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In this tongue-in-cheek cinematic spy tale told with puzzle activities and point-and-click adventure, Nelson Tethers, star agent of the FBI's Department of Puzzle Research, investigates a holdup in the White House's eraser supply by visiting a small town in Minnesota. Things escalate quickly into a battle of life and death, but that won't stop you laughing at the plot's intentional absurdity.
Puzzle Agent was actually developed as a mere pilot for its successor, Puzzle Agent 2, but it still racks up 37 separate puzzles and a quantity of cutscenes that's nothing to scoff at. Most of the puzzles are very simple - the game overall is certainly kid-friendly, if you excuse the potential terror induced by certain Scandinavian gnomes (I kid you not, I'll probably have nightmares myself). Hints and retries are available for each puzzle, and they can all be revisited once the game has been played through. Each puzzle is unique, which makes the game feel more like the storybook it was based off of, but also gives the game limited replayability. If you do replay it, it'll probably be to revisit the priceless interactions between the story's crazed characters.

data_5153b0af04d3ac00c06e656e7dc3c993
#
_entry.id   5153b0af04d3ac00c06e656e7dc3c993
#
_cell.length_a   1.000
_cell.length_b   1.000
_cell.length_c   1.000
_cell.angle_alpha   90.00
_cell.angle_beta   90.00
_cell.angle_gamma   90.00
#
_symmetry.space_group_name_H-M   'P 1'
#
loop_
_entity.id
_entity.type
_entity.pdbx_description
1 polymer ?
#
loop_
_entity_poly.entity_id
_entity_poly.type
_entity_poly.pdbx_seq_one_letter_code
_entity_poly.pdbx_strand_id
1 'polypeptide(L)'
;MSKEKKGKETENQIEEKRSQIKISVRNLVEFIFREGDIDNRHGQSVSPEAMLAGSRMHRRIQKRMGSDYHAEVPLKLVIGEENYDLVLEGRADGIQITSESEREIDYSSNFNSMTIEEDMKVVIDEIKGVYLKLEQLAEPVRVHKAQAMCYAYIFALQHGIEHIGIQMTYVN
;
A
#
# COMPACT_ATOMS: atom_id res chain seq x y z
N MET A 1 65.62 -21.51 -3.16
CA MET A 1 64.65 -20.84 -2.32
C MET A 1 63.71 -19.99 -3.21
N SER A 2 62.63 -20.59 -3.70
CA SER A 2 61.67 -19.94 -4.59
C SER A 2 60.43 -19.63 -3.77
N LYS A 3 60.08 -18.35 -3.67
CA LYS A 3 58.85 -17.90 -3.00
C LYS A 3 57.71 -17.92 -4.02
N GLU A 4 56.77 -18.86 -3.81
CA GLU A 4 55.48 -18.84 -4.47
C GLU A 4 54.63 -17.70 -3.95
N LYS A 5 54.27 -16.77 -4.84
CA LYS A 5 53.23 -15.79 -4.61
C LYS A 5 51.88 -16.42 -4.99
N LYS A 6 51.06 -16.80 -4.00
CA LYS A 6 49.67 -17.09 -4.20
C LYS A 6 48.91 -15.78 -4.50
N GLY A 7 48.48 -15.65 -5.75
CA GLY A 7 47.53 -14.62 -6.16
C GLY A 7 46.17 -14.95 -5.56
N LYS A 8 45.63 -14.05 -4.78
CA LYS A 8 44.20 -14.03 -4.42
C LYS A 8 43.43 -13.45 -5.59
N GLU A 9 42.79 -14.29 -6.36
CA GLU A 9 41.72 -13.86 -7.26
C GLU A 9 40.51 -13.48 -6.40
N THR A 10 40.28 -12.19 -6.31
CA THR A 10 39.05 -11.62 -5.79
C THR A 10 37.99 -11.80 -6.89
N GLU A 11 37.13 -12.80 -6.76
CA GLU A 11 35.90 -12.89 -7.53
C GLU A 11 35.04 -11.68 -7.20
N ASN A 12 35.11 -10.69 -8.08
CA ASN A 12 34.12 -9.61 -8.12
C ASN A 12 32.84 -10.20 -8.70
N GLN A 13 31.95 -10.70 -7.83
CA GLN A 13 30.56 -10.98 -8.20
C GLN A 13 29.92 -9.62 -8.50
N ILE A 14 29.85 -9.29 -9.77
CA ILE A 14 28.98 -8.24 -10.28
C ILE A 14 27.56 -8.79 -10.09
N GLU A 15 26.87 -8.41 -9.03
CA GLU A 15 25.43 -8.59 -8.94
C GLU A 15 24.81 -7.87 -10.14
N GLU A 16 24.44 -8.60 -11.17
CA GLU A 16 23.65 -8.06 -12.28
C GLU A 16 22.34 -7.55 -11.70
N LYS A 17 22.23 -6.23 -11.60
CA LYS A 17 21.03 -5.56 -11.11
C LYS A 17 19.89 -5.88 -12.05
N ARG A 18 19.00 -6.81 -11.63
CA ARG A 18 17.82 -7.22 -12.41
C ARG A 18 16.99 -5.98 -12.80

Sam's Protip: Be sure to stop by on acquaintances after every new plot development in order to access each puzzle in its natural habitat.
- Good practice for discrete situation-based math and attention to detail
- Hilarious characterization
- Hints and retries available for the impatient or younger player
- At least one puzzle had an unrecognized isomorphic solution (i.e. false negative; wrong when it should have been right)
- Various issues with puzzle-solving interface (snap threshold on jigsaws is too low; submit button too easy to press accidentally)
- Definitely feels incomplete on its own